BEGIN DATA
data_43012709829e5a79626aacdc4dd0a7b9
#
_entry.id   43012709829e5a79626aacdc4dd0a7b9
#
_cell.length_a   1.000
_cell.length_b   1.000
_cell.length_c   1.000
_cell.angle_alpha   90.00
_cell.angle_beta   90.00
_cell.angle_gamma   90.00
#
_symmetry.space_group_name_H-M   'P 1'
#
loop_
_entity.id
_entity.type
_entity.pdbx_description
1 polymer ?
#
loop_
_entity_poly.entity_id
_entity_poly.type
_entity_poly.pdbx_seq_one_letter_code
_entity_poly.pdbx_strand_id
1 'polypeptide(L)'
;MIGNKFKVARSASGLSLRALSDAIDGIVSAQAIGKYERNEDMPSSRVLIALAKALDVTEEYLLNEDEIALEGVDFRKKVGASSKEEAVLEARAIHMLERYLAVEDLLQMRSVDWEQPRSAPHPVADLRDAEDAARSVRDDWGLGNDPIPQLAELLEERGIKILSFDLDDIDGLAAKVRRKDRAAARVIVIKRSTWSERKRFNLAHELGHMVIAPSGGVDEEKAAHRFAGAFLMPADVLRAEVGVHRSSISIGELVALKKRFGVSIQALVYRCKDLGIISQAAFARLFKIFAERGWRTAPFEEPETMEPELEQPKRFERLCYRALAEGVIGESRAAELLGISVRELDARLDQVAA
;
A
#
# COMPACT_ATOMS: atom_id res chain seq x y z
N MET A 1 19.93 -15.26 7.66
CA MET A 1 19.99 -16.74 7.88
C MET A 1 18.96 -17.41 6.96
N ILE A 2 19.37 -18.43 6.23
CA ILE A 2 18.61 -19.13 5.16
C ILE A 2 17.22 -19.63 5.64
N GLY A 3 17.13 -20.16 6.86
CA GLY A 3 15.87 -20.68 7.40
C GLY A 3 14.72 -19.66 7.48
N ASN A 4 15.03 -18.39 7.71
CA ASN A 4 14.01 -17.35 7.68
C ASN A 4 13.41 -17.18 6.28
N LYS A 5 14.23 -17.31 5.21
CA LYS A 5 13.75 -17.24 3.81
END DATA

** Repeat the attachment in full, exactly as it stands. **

data_43012709829e5a79626aacdc4dd0a7b9
#
_entry.id   43012709829e5a79626aacdc4dd0a7b9
#
_cell.length_a   1.000
_cell.length_b   1.000
_cell.length_c   1.000
_cell.angle_alpha   90.00
_cell.angle_beta   90.00
_cell.angle_gamma   90.00
#
_symmetry.space_group_name_H-M   'P 1'
#
loop_
_entity.id
_entity.type
_entity.pdbx_description
1 polymer ?
#
loop_
_entity_poly.entity_id
_entity_poly.type
_entity_poly.pdbx_seq_one_letter_code
_entity_poly.pdbx_strand_id
1 'polypeptide(L)'
;MIGNKFKVARSASGLSLRALSDAIDGIVSAQAIGKYERNEDMPSSRVLIALAKALDVTEEYLLNEDEIALEGVDFRKKVGASSKEEAVLEARAIHMLERYLAVEDLLQMRSVDWEQPRSAPHPVADLRDAEDAARSVRDDWGLGNDPIPQLAELLEERGIKILSFDLDDIDGLAAKVRRKDRAAARVIVIKRSTWSERKRFNLAHELGHMVIAPSGGVDEEKAAHRFAGAFLMPADVLRAEVGVHRSSISIGELVALKKRFGVSIQALVYRCKDLGIISQAAFARLFKIFAERGWRTAPFEEPETMEPELEQPKRFERLCYRALAEGVIGESRAAELLGISVRELDARLDQVAA
;
A
#
# COMPACT_ATOMS: atom_id res chain seq x y z
N MET A 1 19.93 -15.26 7.66
CA MET A 1 19.99 -16.74 7.88
C MET A 1 18.96 -17.41 6.96
N ILE A 2 19.37 -18.43 6.23
CA ILE A 2 18.61 -19.13 5.16
C ILE A 2 17.22 -19.63 5.64
N GLY A 3 17.13 -20.16 6.86
CA GLY A 3 15.87 -20.68 7.40
C GLY A 3 14.72 -19.66 7.48
N ASN A 4 15.03 -18.39 7.71
CA ASN A 4 14.01 -17.35 7.68
C ASN A 4 13.41 -17.18 6.28
N LYS A 5 14.23 -17.31 5.21
CA LYS A 5 13.75 -17.24 3.81